Two Michigan lawmakers who admitted to misconduct in covering up their extramarital affair should be expelled from the Legislature, a state House panel recommended Thursday.
The disciplinary committee voted 4-0 Thursday to urge the expulsion of tea party Republicans Todd Courser and Cindy Gamrat. Just three legislators have been expelled in Michigan history.
The recommendation now goes to the full House where a two-thirds vote is needed to remove the pair from office. The House could consider it Thursday.
"This episode must be put behind us. Neither representative has in my mind convinced me that they will be able to regain the public trust, nor the trust of the members in the House," said Rep. Ed McBroom, a Republican from Vulcan in the Upper Peninsula who chaired the panel.
Another committee member, Republican Rep. Andrea LaFontaine of Columbus Township, said the pair's behavior was "disgusting and inappropriate" and worthy of expulsion.
Courser, 43, has admitted sending an "outlandish" phony email to GOP activists and others claiming he was caught with a male prostitute. The email was intended to make his affair with the 42-year-old Gamrat appear less believable if it were exposed by an anonymous blackmailer who had demanded his resignation.
Gamrat told the committee she discussed the plot with Courser but did not know the email's sexually explicit content before it was sent.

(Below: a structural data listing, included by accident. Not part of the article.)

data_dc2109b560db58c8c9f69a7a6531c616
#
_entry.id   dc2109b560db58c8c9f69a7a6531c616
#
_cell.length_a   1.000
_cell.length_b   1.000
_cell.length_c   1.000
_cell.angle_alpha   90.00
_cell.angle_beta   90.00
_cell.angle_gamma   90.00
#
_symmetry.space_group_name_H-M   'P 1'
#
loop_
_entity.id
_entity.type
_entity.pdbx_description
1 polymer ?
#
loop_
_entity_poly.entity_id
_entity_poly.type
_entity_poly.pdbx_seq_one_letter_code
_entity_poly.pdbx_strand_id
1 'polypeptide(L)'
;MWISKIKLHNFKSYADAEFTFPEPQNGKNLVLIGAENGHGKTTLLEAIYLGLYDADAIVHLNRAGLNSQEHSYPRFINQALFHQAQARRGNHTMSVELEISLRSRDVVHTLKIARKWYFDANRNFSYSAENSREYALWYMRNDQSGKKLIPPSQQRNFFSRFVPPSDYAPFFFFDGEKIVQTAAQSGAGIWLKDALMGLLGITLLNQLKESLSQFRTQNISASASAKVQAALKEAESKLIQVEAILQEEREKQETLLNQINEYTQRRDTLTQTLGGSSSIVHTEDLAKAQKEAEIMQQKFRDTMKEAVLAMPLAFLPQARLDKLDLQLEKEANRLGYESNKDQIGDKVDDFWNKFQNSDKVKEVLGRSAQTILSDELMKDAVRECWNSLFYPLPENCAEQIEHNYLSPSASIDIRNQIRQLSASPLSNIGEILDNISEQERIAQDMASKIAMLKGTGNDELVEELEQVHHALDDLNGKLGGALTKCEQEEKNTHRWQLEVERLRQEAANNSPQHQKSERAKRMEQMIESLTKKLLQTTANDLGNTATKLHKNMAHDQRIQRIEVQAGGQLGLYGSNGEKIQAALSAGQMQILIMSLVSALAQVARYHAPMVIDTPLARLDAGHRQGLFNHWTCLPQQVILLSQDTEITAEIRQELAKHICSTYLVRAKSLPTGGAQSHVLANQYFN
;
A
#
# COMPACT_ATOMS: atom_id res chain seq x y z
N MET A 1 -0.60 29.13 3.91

The scandal unfolded last month after a staffer the couple shared was fired in July. He gave The Detroit News a secret audio recording of Courser demanding that he send the email to "inoculate the herd," an apparent reference to Courser's supporters. While the aide refused and the email was likely legal, the plot was unethical, according to a House Business Office investigation that alleged dishonesty and wrongdoing.
Courser and Gamrat apologized and asked for censure during two days of testimony this week. A censure would limit their work while letting them stay in office.
Four Republicans backed their expulsion Thursday, while two Democrats abstained, saying they wanted to subpoena two aides fired by Courser and Gamrat. Their stance put in doubt whether other Democrats would join majority Republicans to expel on the House floor.
After the vote, Courser said Democrats raised "good points" and it was a "really, really short process." Gamrat attorney Mike Nichols raised the possibility that she might resign before the House votes.
"You never know," he said.
The House's top lawyer had recommended that Courser be kicked out and Gamrat censured, contending she was more of an accomplice.
The committee listened Wednesday to the 80-minute recording in which Courser discussed his marital problems, the extortion and his reasoning for sending the email. The reluctant staffer, Ben Graham, told him, "this isn't going to work."